Markup Policies in Public Drug Plans, 2016/17
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This reference document provides a summary of markup policies in 2016/17 for the public drug plans participating in the NPDUIS initiative.
- Most drugs maximum 8%.
- High-cost drugs* maximum 5%.
- Products subject to Actual Acquisition Cost (AAC) pricing maximum 7%.
*High-cost drugs are defined as those for which the expected daily cost of the typical dose is equal to or greater than $40.00 ($14,600 annual cost).
Prices listed in the Alberta Health Drug Benefit List include a wholesaler markup, but only if the drug manufacturer distributes through a wholesaler. In such cases, the drug manufacturer is asked to include a distribution allowance of up to 7.5%. Effective April 1, 2016, the allowable upcharge for purchased compound prescriptions increases from 6% to 6.5% (to a maximum of $100).
According to the agreement between Saskatchewan Health and pharmacy proprietors, the maximum pharmacy markup allowance is based on the drug’s acquisition cost.Footnote 1
|Acquisition drug cost
||Maximum pharmacy markup allowance
However, for urine-testing agents the pharmacy receives an acquisition cost along with the markup and a 50% markup in place of the dispensing fee. For insulin, the pharmacy receives an acquisition cost plus a negotiated markup. No markup is allowed for the insulin pump program.
Saskatchewan also allows a wholesale markup on specific products: insulin: 5.0%; generic drugs: 6.5%; and most other drugs: 8.5%. The wholesale markup is capped at $50.00 per package size and is subject to the Actual Acquisition Cost (AAC).
No markup policy.
The markup for all Ontario Drug Benefit (ODB) high-cost claims (total drug cost equal to or greater than $1,000) is 6%. For claims where the total drug cost is less than $1,000, an 8% markup on the drug benefit price of the product dispensed is divided between pharmacies and wholesalers.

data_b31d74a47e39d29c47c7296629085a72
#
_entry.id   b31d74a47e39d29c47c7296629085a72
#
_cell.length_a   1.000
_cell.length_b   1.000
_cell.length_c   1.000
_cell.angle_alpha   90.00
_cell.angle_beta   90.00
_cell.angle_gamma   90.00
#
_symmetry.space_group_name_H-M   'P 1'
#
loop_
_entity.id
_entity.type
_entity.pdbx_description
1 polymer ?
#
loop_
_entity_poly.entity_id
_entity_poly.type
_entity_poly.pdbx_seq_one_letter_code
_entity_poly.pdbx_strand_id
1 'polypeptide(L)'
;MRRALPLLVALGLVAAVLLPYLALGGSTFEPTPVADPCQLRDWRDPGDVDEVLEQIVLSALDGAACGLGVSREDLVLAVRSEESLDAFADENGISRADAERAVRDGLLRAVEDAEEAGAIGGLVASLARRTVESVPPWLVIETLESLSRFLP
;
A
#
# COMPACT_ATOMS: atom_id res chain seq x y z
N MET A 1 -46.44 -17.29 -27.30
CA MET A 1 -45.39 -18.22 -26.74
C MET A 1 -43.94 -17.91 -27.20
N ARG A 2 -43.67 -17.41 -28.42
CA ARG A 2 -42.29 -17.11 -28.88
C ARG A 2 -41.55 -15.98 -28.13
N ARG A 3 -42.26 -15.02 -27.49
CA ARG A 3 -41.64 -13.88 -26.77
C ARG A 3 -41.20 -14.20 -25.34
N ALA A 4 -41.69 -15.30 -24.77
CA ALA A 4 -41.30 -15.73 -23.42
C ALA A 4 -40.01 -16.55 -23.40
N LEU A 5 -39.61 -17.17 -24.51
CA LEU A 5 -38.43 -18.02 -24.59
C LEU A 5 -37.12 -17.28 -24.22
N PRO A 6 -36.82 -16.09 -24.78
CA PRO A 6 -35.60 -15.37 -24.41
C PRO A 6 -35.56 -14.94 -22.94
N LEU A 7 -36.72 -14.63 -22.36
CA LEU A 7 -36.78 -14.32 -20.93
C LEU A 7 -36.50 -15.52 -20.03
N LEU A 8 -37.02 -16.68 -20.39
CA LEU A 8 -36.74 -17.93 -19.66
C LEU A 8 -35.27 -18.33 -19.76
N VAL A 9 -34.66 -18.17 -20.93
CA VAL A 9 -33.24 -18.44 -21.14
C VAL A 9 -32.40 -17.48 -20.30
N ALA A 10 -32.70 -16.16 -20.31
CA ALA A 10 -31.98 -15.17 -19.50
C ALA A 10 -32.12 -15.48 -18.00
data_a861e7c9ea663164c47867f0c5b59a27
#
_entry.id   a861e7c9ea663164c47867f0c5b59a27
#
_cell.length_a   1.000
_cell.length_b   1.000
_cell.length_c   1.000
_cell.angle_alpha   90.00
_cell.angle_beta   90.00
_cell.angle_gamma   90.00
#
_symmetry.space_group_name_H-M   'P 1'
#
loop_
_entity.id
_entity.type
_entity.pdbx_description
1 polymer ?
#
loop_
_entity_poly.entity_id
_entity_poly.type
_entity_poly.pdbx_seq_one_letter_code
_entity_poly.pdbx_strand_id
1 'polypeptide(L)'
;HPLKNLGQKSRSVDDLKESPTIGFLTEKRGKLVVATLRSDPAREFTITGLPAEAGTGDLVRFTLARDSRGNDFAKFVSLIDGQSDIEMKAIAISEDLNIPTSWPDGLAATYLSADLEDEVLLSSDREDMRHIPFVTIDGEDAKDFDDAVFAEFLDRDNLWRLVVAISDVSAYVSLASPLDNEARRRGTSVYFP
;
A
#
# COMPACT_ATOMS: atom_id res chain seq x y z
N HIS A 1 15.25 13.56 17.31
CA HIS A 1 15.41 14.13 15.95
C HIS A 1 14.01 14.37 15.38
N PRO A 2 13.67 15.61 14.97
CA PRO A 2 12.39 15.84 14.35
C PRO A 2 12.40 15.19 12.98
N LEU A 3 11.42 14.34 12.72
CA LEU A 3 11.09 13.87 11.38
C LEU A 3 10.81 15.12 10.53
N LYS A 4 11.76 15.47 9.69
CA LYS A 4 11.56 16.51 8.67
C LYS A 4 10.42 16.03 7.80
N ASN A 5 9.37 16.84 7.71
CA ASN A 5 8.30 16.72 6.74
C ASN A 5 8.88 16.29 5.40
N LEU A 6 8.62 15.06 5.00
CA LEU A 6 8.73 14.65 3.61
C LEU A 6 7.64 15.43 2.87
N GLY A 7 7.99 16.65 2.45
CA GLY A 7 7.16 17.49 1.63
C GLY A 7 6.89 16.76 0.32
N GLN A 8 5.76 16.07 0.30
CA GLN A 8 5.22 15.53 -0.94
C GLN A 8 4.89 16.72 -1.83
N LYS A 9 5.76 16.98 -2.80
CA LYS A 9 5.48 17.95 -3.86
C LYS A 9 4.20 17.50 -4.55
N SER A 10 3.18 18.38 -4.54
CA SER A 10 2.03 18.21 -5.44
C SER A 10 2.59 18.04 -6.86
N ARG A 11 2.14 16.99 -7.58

A markup of up to 8% is paid for drugs on either the Maximum Allowable Price (MAP) list or the Manufacturer List Price (MLP) list.
The markup is the manufacturer’s list price plus 10.5% (maximum $250.00) including methadone, or the Maximum Reimbursable Price (MRP) or the Pharmacare Reimbursement Price (PRP) plus 6.0% (maximum $250.00) plus a $1.05 transition fee. Exceptions include: ostomy supplies — Actual Acquisition Cost (AAC) plus 10.0% (maximum $50.00) plus a $1.05 transition fee; and compounded extemporaneous products (except methadone and injectables) — AAC plus 2.0% (maximum $50.00) plus a $1.05 transition fee.
Prince Edward Island
A maximum 6% markup is allowed for drugs on a Maximum Reimbursable Price (MRP) list; and 10% on the ingredient cost for brand-name drugs for which the prescription cost was $2,702 or less, to a maximum of $250.00 per prescription, and 9.25% on the ingredient cost for brand-name drugs for which the prescription cost was $2,703 or more.
Newfoundland and Labrador
A maximum wholesale markup of 8.5% applies to the manufacturer’s list price for drug products listed in the Newfoundland and Labrador Prescription Drug Program (NLPDP) database.
Pharmacies are allowed a 30% markup on top of the Actual Acquisition Cost (AAC) of a drug product. In addition, if the AAC includes a wholesale upcharge, this can be included up to a maximum of 14%. As of July 2017, pharmacies are allowed a maximum markup of 5% on direct-acting antiviral (DAA) drugs for hepatitis C.
Pharmacy reimbursement, which may or may not include markup, was determined by the NIHB or negotiated between the NIHB and pharmacists’ associations, and differed by province.